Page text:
The Answers: All the Office Questions You Never Dared to Ask by Lucy Kellaway
|The Answers: All the Office Questions You Never Dared to Ask by Lucy Kellaway|
|Category: Home and Family|
|Reviewer: Sue Magee|
|Summary: The FT's agony aunt shares a varied selection of the questions she's received since the beginning of 2006. They're sensible, thought-provoking and occasionally funny. Recommended.|
|Buy? Yes||Borrow? Yes|
|Pages: 256||Date: November 2007|
Dominic Lawson once described Lucy Kellaway as having a lavatory face. This isn't quite as dreadful as it sounds. It simply means that if you went into a strange office she's the person you would spot as being the one to direct you to the loo. Whilst this might not be the primary qualification for being an agony aunt, I can't think of a better one. You've just found someone who is discreet and understands that you need a quick and sensible response to your question. Like Lucy Kellaway I've had a fascination with agony columns from an early age, although I think mine was because of an urge to find that there were people who felt worse than I did rather than her more laudable wish to help people. She's been the agony columnist for the FT since the beginning of 2006.
This is not a book about fashionable theories. It's about sound personal advice tailored to the individual. Because the problem is published in the FT before Lucy's answer is given the questioner also gets the benefit of readers' advice too - and if they think that he's a moaning old git then that's what he's going to be told. It's not all criticism though - sometimes there's quite a lot of heart-felt sympathy goes the questioner's way.
Questioners and respondents are identified by sex, age and profession only, thus allowing them a little anonymity. The problems are graded too - by angst and difficulty. 'Angst' is how dreadful the problem makes the owner feel and 'difficulty' is how hard the problem is to solve. So, on to the questions themselves. Are they interesting?
Well, yes, they are. They're grouped into broad categories - Bosses, Underlings, Workmates, Sex, Ambition, Children and Office Life. Sometimes the questions asked are not the ones you expect. I was forced to rethink some of my attitudes when I read the letter from the person without children who felt she was being put upon by having to accommodate her colleagues with children - I'm used to the people with children feeling that they do not get enough accommodation.
Advice to the man who felt that he might be getting to involved with a female colleague was heart-felt and just about unanimous - DON'T - apart from the male banker who commented How lucky you are to have this 'problem' and yet so unfortunate not to enjoy it freely... . There's the 'I did something silly at the office party' question - and I'm sure there'll be a lot of people looking very carefully at the answers given.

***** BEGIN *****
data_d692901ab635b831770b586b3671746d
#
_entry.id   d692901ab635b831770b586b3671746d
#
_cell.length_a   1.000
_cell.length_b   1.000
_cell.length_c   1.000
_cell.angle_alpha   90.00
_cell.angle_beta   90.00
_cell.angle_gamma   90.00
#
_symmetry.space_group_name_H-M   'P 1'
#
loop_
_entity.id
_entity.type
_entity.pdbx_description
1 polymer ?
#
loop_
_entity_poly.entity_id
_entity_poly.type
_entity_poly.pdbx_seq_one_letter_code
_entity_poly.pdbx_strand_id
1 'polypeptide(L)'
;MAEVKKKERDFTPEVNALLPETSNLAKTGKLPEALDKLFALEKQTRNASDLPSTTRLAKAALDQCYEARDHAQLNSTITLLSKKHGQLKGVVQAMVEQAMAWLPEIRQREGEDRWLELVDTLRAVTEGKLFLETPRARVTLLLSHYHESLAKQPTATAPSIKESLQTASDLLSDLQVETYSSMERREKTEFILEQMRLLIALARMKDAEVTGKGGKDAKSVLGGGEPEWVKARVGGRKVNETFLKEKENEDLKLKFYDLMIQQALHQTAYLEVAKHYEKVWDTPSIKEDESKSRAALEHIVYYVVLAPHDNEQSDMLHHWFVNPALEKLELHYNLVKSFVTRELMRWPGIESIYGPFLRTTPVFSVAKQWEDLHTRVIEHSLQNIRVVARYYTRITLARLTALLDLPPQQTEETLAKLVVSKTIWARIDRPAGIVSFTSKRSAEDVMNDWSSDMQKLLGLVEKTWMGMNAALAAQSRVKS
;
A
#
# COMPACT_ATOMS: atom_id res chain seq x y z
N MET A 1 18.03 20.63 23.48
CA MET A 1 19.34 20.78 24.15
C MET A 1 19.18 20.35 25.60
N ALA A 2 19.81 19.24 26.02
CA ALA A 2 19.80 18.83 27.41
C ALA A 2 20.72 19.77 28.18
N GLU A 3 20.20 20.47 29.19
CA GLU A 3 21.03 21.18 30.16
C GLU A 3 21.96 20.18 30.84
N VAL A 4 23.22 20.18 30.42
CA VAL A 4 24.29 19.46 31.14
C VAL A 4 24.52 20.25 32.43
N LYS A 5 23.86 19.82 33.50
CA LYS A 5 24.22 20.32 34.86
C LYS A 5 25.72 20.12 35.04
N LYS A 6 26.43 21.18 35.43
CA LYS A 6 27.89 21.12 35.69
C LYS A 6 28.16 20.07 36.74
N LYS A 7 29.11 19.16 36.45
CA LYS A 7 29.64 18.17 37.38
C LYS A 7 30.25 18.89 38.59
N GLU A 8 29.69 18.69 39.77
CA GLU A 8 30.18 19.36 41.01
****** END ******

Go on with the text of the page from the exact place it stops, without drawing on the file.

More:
Lucy Kellaway says that her questions don't cover the waterfront but she has a very varied selection in the book and I'm sure that most of us who have been in the position of either boss or employee are going to empathise with - or scream at - the questioners. There was only one question where I felt that she rather ducked the answer and that was about the person with strong body odour. She advised that someone else should deliver the message. I have visions of a poor junior finding themselves at the end of a long line of people who have passed the job on writing to the FT one day...
It's easy reading, it's thought-provoking and it's helpful. Every boss should read it just to find out about the problems which really trouble their staff and most employees are going to realise that they're not alone in their problems. Finding out why you shouldn't tell your boss what you think of him could also stand them in good stead all their working lives. I wish I'd read it earlier. The enjoyment of saying it was very short-lived.
I'd like to thank the publishers for sending this book to The Bookbag.
For another look at how you should behave in the workplace but in a rather more traditional format, you might like to read our review of The Unwritten Laws of Business.
You can read more book reviews or buy The Answers: All the Office Questions You Never Dared to Ask by Lucy Kellaway at Amazon.co.uk Amazon currently charges £2.99 for standard delivery for orders under £20, over which delivery is free.
You can read more book reviews or buy The Answers: All the Office Questions You Never Dared to Ask by Lucy Kellaway at Amazon.com.
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